Anindita Sarkar


We were at the underground bar of Clifton Avenue. As we sailed into our third drink the waitress definitely thought we were lovers, she greeted us with a smirk, like she knew about our little secret. The ice cubes melted in our glasses. I noticed a middle-aged couple in a booth adjacent to ours, staring at us. Did they think we were lovers too? Were they repulsed? There was no mistaking the furrows on their brows.
                I was too drunk to even think clearly. My mind was preoccupied with a curious motley of indefinable sadness, and childhood memories, my eyes were travelling unobtrusively to the eyes veering towards us, at regular intervals. He asked me if I was ready to go, with a pussy-footed politeness. Hurriedly he waved down the waitress and handed her a credit card. As we walked home I could only see flees jumping on the side-walks freely.
                When I awoke the next morning the usual fuzziness was there. I lay completely still, for a while trying to register the familiar surroundings. The pale mint walls were devoid of wall hangings, the furniture unused during the weekdays. His body lay close to mine in the room we shared during the weekends . I mourned for all the girls who had ever loved him. I sat up and swung my legs over the side of the bed, reached for the packet of cigarette on the bedside table and lit up. I had solid motivation to leave the bed now and go home to my family and tick off another day of pretending to-be-in love.
                My wife and I had figured out in an inarticulate agreement that living our lives on our own terms and not encroaching our private spaces, was the best way of staying out of each other’s nerves during the two days off we had from work. We didn’t see each other until dinner, most days not even then. We all have lost ourselves into the vortex of daily existence. Sometimes when I look in the mirror I feel I have changed beyond recognition.

An Uneasy question

She was a waitress at the Waffle House and he was a regular customer. She greeted him everyday with a seductive grin as if she would happily split the bill. Standing on the adjacent booth she often noticed him staring at her over the brim of his coffee mug. Perhaps everybody in the café thought they were lovers. But they weren’t actually lovers, just two unloved strangers.
                On one evening he initiated a casual conversation. They talked and talked. She asked her lover who was not yet her lover, if he wanted to go to her place. Her voice struck him like a lusty yell of womanhood. He didn’t decline. Back in the apartment they kissed and kissed until their lips hurt. A storm shrouded the city, they held each other and hoped the storm to continue forever. Next morning they confessed about their lives. Both were married to strangers. He had a distant wife and she a lecherous husband. Nobody summoned them with love.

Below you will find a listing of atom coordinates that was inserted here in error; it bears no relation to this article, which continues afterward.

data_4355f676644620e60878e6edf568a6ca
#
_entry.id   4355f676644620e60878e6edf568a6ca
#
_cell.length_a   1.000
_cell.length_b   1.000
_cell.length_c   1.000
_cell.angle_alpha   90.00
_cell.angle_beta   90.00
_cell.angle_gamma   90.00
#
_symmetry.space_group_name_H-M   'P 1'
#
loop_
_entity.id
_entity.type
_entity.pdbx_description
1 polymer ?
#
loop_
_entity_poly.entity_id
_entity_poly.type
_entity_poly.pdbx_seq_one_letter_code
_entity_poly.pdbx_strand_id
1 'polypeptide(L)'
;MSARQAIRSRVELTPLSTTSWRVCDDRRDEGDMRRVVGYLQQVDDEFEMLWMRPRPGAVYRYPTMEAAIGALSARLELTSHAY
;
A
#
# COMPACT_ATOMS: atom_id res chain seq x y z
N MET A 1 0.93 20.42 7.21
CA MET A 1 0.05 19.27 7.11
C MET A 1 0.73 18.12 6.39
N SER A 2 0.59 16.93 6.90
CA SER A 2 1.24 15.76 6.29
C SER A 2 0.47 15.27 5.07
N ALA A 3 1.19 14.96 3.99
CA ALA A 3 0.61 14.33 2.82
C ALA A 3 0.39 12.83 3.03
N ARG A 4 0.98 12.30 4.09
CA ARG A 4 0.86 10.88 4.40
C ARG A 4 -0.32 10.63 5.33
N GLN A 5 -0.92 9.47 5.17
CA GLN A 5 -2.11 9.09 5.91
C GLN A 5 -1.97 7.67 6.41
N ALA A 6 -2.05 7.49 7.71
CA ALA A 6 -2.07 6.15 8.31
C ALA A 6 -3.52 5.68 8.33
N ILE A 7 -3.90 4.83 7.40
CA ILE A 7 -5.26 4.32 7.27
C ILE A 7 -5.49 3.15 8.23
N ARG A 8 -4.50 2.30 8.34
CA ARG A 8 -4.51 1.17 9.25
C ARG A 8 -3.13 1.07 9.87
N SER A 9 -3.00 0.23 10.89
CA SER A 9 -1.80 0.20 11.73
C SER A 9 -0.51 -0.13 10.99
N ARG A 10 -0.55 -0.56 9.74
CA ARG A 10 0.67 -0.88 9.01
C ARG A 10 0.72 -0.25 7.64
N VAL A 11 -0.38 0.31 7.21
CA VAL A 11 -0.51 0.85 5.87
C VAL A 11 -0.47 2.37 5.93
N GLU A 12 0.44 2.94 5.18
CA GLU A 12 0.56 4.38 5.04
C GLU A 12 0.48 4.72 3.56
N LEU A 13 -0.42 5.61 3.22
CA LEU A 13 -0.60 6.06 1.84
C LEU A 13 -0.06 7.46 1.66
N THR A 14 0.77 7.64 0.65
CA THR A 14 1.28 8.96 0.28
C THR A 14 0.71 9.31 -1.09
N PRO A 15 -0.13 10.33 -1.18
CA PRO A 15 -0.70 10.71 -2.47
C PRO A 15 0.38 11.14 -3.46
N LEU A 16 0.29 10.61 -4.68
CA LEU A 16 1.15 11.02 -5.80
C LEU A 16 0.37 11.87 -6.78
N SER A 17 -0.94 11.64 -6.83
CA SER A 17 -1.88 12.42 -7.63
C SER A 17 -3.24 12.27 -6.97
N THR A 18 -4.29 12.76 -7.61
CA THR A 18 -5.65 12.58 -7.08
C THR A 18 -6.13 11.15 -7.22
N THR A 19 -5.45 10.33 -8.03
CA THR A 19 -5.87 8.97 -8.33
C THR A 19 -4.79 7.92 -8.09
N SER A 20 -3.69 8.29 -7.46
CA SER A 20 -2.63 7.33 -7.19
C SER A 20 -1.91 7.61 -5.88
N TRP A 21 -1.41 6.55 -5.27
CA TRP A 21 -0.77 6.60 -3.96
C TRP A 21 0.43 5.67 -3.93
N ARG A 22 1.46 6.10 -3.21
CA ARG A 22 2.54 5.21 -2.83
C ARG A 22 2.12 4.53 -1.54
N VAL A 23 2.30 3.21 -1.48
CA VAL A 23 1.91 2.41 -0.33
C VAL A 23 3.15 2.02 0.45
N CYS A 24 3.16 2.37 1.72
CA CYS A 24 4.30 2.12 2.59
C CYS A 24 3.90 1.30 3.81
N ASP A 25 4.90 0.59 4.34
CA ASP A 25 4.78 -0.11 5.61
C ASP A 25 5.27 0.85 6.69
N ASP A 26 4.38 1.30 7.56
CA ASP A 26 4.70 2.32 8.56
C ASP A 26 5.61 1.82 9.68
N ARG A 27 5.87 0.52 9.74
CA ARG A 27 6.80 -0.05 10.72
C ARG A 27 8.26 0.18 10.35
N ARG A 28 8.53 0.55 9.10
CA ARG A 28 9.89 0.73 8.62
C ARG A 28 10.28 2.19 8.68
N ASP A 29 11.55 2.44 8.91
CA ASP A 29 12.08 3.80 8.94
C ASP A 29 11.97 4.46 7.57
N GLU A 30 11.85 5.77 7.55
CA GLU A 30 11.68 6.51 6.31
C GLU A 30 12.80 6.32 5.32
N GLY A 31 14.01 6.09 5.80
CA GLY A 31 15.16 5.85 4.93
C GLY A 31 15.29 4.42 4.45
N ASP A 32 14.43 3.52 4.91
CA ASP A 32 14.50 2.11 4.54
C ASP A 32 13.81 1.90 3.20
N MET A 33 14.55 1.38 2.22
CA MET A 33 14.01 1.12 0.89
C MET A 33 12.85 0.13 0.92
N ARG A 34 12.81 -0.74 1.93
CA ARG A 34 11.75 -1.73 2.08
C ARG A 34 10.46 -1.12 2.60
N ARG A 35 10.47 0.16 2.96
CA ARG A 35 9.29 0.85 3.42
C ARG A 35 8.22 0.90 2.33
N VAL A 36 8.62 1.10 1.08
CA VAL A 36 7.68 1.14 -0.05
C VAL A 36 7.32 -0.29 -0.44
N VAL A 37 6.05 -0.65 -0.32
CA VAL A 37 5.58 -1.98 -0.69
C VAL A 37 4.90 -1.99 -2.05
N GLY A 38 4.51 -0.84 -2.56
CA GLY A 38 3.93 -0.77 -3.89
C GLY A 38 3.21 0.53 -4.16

He said he couldn’t leave his wife, “My kids…”. She said “We can’t keep doing this”. But they did it again under the threadbare cotton sheet. It was a snow globe world of their dreams.
                She knew morning sickness was a siren of impending disaster. She was preparing for an MFA programme where she needed to enter child-free. She apprised him of the news that evaded everybody else’s attention. “Abort it” his outraged words filled the café. That was the last sight she had of him, bundled in a coat, slamming the café door. She didn’t follow him.
                Life is hard when you don’t have a plan. Back at home, she wanted to gulp down a bottle of sleeping pills to let out her frustration and stretch flat her water-melon sized baby bump. The radio was full of static, windows rolled up. The radio sang the refrain from the Civil Rights Anthem “We shall overcome. ”


I get out of my house, sling my backpack on my shoulder and wave at Javed, he is there as usual on time. In the car, I initiate a casual conversation but end up pouring out my passive aggression and rant about my mid-life crisis. I pause at a Polaroid tucked into the rear-view mirror, a woman in her thirties proudly displays a beach-ball size baby bump and palms the taut surround of her navel.
                I ask him about the picture pointing to the Polaroid with my square-nailed finger bitten to the quick. He readies himself to confess, “The girl I proposed to, in mud-splattered boots on a rainy evening in Iran. I used to meet her under a tree after Friday prayers. I married her five years ago.”
                Javed is a man of few words. He lives alone at Bartram Avenue in his small one room apartment. Life wasn’t easy for us. But Javed works with a rhythm. During break time he wanders aimlessly in the park in front of our office. On weekends he never hangs out with us, he stays at home working on his new project, composing a new poem or building a bird house. He is a man of solitude. Occasionally he can be spotted at the cinema or the farmer’s market, all alone.
                We stop at the signal. I roll the window down and notice two middle-aged man just like us, in the car adjacent to ours, staring at us. As the signal reads green, car sirens honk behind us. I struggle to remember where we were. I continue “I never knew you were married! Do you have a kid too? Where do they live?”
                As I speak I observe his pupils dilate in his face smudged with shadows. He replies, “They lived in Tehran, in our new apartment with a good view of the city. Now it’s just twisted wires, chunks of concrete and debris from pieces of a plane’s cabin”.

Anindita Sarkar is pursuing MPhil degree in Comparative Literature from Jadavpur University. She is from Kolkata,India. She is also an UGC Junior Research Fellow.
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